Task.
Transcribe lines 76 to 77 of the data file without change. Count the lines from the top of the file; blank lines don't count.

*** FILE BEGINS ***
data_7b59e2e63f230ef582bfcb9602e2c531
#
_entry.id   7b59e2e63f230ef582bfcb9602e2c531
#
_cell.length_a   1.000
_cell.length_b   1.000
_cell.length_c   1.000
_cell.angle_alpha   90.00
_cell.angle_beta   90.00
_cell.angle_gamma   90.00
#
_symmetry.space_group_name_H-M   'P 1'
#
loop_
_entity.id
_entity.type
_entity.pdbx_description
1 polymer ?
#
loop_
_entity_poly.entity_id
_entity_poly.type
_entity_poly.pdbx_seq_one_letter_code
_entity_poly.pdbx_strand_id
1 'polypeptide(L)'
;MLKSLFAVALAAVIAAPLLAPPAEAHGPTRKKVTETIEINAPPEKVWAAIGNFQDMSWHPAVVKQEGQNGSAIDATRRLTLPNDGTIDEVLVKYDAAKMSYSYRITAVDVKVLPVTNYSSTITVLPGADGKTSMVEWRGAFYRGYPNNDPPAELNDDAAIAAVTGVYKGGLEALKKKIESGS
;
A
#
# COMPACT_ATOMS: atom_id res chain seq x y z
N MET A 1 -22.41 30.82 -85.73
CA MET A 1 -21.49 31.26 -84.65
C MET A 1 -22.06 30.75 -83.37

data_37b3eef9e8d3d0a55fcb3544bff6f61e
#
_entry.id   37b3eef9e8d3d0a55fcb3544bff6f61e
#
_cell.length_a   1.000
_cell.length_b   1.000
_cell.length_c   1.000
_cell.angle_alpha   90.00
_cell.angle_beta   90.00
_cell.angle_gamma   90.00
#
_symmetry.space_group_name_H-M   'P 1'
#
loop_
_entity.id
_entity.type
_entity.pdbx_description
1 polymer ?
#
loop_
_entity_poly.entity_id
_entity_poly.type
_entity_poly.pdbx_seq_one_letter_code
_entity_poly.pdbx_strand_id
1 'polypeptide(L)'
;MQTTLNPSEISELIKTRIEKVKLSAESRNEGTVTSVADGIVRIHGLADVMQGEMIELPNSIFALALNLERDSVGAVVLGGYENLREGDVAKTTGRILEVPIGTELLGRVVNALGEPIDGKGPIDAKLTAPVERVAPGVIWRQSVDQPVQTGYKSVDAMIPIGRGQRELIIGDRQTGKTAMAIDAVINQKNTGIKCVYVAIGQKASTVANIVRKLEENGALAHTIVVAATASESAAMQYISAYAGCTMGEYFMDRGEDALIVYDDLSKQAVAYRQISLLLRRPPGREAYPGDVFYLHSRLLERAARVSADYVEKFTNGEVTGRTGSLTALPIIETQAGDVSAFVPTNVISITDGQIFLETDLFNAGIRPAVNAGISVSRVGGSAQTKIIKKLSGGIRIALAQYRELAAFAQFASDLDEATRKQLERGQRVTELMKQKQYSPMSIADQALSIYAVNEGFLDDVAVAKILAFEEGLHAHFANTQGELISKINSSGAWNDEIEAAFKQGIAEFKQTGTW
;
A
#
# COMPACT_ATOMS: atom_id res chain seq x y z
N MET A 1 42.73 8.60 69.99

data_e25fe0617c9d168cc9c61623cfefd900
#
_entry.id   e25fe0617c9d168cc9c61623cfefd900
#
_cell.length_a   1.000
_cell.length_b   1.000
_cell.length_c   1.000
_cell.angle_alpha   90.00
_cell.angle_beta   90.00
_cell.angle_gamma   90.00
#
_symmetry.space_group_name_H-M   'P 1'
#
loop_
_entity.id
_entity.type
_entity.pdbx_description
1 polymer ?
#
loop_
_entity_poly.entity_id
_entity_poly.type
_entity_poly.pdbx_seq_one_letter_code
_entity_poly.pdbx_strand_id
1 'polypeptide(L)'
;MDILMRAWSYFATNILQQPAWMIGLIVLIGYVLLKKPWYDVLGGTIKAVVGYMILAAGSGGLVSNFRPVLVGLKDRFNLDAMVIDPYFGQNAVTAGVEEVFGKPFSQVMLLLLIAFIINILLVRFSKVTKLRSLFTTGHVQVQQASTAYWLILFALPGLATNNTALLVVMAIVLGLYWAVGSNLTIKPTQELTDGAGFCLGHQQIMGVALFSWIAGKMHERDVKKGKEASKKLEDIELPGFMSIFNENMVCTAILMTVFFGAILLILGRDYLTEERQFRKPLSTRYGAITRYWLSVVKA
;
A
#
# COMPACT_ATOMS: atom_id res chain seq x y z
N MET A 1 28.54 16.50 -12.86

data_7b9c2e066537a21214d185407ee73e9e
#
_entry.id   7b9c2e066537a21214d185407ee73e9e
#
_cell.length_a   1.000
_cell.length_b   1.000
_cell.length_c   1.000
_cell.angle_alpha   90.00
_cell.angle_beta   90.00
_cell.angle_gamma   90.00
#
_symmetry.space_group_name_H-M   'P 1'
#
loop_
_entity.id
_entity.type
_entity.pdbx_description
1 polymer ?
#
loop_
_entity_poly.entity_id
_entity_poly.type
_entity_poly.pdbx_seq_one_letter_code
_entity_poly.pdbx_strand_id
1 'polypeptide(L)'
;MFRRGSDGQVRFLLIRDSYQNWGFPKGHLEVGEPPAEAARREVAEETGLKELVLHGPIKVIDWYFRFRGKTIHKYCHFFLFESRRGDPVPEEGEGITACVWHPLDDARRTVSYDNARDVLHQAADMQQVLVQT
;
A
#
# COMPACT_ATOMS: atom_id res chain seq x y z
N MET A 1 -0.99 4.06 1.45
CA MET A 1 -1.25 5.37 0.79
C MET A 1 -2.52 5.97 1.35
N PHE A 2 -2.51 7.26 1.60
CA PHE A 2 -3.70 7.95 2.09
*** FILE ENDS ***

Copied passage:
_symmetry.space_group_name_H-M   'P 1'
#